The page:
The successful pull through of the sigmoid is made easier by preliminary division of both sigmoid arteries and incision of the parietal peritoneum along the exter­nal margin of the descending colon.

It is our opinion that during this maneuver the left colic artery must not be severed, and I deem it necessary to emphasize once more that in this pull-through opera­tion no traction should be applied to the bowel. Should there be the slightest doubt as to the blood supply to the bowel being pulled through or even light traction has to be applied to it, the sigmoid pull-through operation must be abandoned, and either the Quenu-Miles operation or else the pull-through operation of the transverse colon (if it is large enough) performed instead.

Having after all decided to carry out the sigmoid pullthrough operation, the surgeon elevates the bowel and peritonealizes the posterior parietal peritoneum with closely placed silk sutures closing the entire bed of the sigmoid (Fig. 164.11). The freed sigmoid is then moved to the lesser pelvis, and the abdominal cavity is closed with a large moist towel. One of the assistants now ta­kes care of the abdominal wound, while the surgeon and the other assistant turn their attention to the perineum.

Abdomino-anal resection of the rectum with sphincter preservation (Pull-through operation)

Abdomino-anal resection of the rectum with sphincter preservation (Pull-through operation)

Abdomino-anal resection of the rectum with sphincter preservation (Pull-through operation)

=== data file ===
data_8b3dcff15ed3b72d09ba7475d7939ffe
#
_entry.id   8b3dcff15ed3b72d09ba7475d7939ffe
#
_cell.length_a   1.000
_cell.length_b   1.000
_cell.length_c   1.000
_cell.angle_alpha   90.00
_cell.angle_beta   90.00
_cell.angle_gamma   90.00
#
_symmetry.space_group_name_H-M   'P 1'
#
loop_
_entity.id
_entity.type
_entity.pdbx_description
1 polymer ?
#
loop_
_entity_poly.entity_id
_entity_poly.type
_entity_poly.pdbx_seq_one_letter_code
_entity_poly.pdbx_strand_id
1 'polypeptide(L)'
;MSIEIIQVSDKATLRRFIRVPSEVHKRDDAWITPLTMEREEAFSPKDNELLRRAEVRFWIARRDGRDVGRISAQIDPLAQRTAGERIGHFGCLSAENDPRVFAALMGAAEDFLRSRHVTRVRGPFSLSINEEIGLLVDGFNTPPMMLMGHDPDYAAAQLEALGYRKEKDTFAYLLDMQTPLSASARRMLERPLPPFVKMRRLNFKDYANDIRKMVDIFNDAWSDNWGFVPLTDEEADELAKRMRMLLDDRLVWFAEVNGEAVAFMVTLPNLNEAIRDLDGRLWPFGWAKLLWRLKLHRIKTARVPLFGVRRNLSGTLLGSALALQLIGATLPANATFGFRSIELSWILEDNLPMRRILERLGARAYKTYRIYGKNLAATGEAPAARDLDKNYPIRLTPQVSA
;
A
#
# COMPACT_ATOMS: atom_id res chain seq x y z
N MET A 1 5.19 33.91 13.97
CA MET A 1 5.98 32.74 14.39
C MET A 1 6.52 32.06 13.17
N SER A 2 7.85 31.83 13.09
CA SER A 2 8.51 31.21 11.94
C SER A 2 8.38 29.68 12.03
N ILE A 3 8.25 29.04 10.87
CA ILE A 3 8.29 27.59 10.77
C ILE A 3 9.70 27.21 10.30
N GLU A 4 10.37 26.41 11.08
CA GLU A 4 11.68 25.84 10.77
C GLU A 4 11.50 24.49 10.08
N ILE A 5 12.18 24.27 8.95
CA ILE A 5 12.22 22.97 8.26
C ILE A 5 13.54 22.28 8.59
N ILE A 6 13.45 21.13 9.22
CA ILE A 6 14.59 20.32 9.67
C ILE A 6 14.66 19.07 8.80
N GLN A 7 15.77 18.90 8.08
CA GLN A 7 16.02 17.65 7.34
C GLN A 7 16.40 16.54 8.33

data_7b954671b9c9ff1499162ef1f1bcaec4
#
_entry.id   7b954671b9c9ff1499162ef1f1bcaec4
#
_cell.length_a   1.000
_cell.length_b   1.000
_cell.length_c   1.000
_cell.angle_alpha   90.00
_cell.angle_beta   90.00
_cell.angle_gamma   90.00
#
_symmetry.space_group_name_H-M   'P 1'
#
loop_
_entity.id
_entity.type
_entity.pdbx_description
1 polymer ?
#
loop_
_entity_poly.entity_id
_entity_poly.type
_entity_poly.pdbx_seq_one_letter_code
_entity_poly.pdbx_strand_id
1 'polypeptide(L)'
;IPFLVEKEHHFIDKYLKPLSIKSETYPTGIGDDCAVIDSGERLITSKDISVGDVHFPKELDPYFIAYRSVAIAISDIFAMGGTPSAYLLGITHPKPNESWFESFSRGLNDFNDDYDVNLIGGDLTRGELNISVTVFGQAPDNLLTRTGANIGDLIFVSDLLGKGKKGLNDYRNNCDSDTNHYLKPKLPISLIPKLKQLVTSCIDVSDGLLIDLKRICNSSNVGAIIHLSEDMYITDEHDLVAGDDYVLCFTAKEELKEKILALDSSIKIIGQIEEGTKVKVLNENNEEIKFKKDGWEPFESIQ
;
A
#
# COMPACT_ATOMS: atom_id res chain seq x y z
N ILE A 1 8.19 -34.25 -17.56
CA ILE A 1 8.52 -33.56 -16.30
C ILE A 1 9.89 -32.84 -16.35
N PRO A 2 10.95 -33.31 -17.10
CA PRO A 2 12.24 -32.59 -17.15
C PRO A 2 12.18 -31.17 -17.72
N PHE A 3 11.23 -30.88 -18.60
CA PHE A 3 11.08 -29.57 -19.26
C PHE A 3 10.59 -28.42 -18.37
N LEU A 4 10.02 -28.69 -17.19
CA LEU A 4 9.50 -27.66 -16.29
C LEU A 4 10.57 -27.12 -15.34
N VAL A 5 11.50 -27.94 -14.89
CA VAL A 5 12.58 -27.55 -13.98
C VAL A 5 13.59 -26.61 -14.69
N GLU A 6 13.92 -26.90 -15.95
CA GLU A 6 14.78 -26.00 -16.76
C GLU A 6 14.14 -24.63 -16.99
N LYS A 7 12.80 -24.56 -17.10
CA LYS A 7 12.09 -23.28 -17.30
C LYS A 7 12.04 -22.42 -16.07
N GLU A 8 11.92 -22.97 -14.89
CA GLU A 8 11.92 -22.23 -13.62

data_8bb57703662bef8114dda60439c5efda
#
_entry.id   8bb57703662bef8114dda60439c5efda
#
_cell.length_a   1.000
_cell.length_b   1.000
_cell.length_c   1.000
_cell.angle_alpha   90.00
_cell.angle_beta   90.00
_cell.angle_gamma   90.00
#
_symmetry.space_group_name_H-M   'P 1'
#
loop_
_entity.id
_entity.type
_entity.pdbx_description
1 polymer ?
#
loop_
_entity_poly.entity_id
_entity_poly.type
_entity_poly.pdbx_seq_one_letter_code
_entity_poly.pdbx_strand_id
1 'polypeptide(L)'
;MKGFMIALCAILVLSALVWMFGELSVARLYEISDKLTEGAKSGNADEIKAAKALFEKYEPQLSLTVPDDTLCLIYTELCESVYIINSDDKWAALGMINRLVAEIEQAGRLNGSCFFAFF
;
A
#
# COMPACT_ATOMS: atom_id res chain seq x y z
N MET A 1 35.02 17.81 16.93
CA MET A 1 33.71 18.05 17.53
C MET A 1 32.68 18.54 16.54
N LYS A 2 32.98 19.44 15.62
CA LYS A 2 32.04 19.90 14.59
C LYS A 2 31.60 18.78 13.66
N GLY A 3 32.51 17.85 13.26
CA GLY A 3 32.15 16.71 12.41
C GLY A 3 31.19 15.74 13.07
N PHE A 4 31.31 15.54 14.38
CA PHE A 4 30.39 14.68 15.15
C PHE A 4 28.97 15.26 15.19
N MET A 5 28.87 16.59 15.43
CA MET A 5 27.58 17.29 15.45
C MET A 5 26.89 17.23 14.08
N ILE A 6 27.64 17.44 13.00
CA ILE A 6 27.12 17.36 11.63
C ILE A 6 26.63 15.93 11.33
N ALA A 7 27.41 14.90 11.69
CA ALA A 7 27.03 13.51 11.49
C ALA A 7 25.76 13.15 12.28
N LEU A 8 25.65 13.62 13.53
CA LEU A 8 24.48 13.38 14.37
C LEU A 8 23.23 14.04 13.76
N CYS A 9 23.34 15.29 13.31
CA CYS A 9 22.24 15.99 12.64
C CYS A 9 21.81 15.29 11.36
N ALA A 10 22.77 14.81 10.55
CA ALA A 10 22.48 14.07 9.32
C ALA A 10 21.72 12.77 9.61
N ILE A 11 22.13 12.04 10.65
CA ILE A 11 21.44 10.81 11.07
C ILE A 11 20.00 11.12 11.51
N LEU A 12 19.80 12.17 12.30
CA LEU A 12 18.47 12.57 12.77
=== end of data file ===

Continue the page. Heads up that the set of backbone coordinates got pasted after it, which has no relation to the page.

Abdomino-anal resection of the rectum with sphincter preservation (Pull-through operation)

Fig. 164. Abdomino-anal resection of the rectum with sphincter preservation (Pull-through operation):

1. Incision of the pelvic floor peritoneum on the left.

2. The bowel is ligated with gauze tape proximal to the tumour

3. The lower mesenteric artery is exposed and ligated on the transilluminator blade.

4. Schematic representation of blood supply to the sigmoid following ligation of the inferior mesenteric ar­tery and sigmoid arteries.

5. Freeing the retrorectal space under visual control.

6. The entire rectal circumference is freed bluntly by the surgeon’s hand.

7. Dissection of right lateral boundaries in the pelvis.

8. Separation of the rectum from the urinary bladder.

9. Separation of the mesentery of the sigmoid with preservation of left colon artery; 2 black indentificating ligatures are established on the sigmoid.

10. Freed sigmoid is drawn on through the abdominal wound up to the level of Scarp triangle.

11. Peritonisation of back wall of the abdomen.